Traveling the United States as a kid was fantastic. It’s crazy to think about how each state has it’s very own culture, dominant culture, barriers, language, belief systems, and at times political views (that’s more an individual thing…). I don’t remember the first time we moved to the country of Panama, and I barely remember the second time. The third though, I remember that. Shopping outside and going to the beach to watch my real dad go deep-sea fishing and night crabbing (hunting for crab at night via scuba diving). Panama is the only country I have been to other then living in the US my whole life and I was to young to account for all the difference cultures and subcultures we have discussed in class. My little sister on the other hand has traveled and still continues to do so. I believe that after talking with Katy about her times in Chili and Costa Rica that over time someone can adopt a culture much quicker then others, Katy is an example of just that. I further believe that it is absolutely necessary for one to better educate themselves by looking into and even studying another subculture rather then just their own one might live in because makes their own and the culture one is studying the wiser. Everyone benefits.
Some information on Katy, who I have interviewed to talk about her time and experience in a culture she loved. Katy, who decided to become a foreign exchange student her Senior year in high school, and to go to the country of Chili to better herself in the Spanish culture and become bilingual. And then to eventually move to this beautiful country to become a teacher. She graduated high school in 2012 and started her college career at Western Illinois University in Macomb, Illinois. Her bilingual degree that normally takes a person five years to get has only taken her about two and a half years. Katy in this time frame has traveled back to Chili and also to country of Costa Rica to submerged herself in the Spanish culture even more and is furthering her education even more by living and studying abroad in both of those countries in her short time at WIU. Katy is also part Puerto Rican and was never taught Spanish by her family.
Sitting down with Katy and talking about her time she spent in other countries in a more-in-depth fashion was a great experience for me to further my understanding about what it’s like to be apart of another culture. The first question I asked her was; what was it like being the new person in a brand new culture. I personally believe that it would be extremely hard for someone to transition and she said just that. “…Well saying good-bye to you and the family was hard, and I feel that just turning 18 I told myself ‘I got this’ but as soon as I stepped on the plane, I was horrified.. Even more so once I landed. I was scared, I have never met my host family, I mean yeah, we talked on the phone and all but it was now a real thing, I’m thousands of miles away from home with people I have never met! So Joe, to answer your question I was clueless, I didn’t really know what to expect.” Katy also talked about how polite everyone was to her and how some complete strangers would go out of their way for her to make her trip, not just a better educational experience, but a fantastic stay, which reminded me of the article by De Mente titled, “Politeness Makes Perfect,” which talks about how the Japanese culture treats and honors guest to their county by bowing and the different degrees of respect each bow shows and respects an individual from a stranger to an elderly family member. It can be hard for someone moving to a new state compared to moving to a new country all together. In the article “ In My Heart, I’m an American”: Regional Attitudes and American Identity,” both Griffen and McFarland talk about the just the small difference between the south and rest of the states in America, including the many cultures and subcultures. Living in the south and moving up north could very easily compare to moving, like Katy did, to Chili and Costa Rica, for some people. Up north one would need to have a faster pace lifestyle, tends to be less polite, and will more than likely get to the point faster as compared to a down south person being more relaxed and polite.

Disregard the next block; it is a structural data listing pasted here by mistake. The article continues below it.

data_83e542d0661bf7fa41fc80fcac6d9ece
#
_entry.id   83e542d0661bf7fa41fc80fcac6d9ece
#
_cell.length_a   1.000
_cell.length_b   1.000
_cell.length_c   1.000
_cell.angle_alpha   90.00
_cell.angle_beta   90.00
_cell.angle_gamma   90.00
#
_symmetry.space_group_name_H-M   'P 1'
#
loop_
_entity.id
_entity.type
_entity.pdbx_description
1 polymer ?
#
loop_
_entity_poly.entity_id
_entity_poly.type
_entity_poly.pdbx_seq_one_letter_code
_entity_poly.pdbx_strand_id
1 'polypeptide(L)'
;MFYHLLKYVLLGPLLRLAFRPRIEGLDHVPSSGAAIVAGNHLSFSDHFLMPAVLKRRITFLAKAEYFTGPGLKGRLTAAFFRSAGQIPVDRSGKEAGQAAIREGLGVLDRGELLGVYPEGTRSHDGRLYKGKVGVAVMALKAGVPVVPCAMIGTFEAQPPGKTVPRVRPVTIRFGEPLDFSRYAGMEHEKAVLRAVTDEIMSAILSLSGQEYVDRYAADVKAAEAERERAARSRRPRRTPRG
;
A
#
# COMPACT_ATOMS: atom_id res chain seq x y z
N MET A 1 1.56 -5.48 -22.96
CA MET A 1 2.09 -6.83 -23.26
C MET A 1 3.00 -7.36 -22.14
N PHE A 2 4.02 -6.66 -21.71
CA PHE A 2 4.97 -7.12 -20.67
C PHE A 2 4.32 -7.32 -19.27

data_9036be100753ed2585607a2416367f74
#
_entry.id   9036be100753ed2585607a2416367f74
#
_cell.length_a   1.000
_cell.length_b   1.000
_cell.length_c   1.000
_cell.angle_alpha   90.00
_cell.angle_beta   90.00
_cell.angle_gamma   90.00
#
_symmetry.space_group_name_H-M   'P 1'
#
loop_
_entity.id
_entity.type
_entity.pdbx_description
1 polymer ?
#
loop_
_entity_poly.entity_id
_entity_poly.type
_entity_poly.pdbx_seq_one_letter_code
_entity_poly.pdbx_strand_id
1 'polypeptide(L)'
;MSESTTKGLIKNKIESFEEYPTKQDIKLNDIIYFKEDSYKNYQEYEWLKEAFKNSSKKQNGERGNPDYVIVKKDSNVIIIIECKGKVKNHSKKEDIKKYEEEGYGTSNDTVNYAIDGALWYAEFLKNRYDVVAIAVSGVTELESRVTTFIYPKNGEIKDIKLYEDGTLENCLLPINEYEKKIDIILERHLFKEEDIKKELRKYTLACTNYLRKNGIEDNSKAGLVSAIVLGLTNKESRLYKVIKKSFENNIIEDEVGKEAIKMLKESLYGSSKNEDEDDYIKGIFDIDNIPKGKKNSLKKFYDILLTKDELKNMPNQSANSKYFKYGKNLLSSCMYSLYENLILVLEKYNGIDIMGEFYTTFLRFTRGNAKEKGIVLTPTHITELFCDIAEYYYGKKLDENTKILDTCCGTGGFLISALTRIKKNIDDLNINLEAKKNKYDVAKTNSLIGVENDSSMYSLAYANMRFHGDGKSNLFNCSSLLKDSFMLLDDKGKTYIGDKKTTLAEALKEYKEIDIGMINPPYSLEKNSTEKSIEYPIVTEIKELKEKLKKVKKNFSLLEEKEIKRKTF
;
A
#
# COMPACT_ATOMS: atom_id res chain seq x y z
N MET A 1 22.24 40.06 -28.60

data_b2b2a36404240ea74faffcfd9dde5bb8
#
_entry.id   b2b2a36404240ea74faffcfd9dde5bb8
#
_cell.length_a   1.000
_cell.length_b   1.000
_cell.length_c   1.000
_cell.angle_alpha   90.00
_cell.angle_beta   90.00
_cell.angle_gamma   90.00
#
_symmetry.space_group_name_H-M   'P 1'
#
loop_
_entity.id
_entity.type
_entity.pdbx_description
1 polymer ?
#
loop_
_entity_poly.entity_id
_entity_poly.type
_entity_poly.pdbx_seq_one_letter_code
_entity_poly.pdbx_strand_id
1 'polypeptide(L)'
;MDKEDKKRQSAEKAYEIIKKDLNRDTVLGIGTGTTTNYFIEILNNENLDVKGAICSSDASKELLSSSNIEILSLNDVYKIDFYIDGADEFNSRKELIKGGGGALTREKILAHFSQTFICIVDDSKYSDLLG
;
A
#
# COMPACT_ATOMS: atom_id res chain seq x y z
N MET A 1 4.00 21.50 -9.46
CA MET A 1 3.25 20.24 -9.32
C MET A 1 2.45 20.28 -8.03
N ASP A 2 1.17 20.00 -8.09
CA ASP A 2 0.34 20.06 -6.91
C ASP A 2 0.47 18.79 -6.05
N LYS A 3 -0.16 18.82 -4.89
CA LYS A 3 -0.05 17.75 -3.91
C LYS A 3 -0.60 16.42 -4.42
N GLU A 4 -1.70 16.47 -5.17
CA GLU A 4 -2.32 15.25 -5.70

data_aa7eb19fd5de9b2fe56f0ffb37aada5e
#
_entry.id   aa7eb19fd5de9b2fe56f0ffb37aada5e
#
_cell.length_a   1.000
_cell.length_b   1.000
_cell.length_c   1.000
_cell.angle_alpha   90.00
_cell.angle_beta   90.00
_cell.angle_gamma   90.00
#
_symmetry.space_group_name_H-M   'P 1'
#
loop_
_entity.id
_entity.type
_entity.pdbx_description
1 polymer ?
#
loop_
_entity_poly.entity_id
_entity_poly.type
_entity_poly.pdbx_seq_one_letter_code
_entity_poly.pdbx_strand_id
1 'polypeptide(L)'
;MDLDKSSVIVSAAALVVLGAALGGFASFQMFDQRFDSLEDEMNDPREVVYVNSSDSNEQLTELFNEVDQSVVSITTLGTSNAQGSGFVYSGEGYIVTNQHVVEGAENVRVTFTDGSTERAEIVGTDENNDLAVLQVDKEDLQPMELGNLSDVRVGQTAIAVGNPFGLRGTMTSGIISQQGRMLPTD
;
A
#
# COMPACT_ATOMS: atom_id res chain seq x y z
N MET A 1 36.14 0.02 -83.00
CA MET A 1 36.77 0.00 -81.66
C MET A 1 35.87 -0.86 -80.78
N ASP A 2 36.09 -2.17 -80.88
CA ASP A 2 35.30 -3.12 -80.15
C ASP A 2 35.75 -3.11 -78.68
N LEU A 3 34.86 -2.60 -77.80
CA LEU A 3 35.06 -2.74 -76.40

Digging deeper into Katy’s time in both these counties I asked her if she had any major barriers and if she over came them. Katy started off by saying she did her best to prepare herself for the biggest barrier she could think of, communication and speaking the language. Katy informed me that she started changing all her personal stuff that was English (phone and computer) to Spanish so she could learn to read it and the shock wouldn’t be as hard. Her steps worked out somewhat and was a great idea to start everything off, but Katy went on to explain that the classroom setting and merely changing her settings couldn’t prepare her for the speed of how they talked. Katy believed that she was fluent in Spanish but when she was actually in the environment and talking/listening overwhelmed her more then she thought it would. Eventually she started picking up her speed and she said her idea wasn’t a bad one, it helped, but what really helped over all was actually being in those fast past situations when it came to talking and needing to read fast pace in order to keep up with others.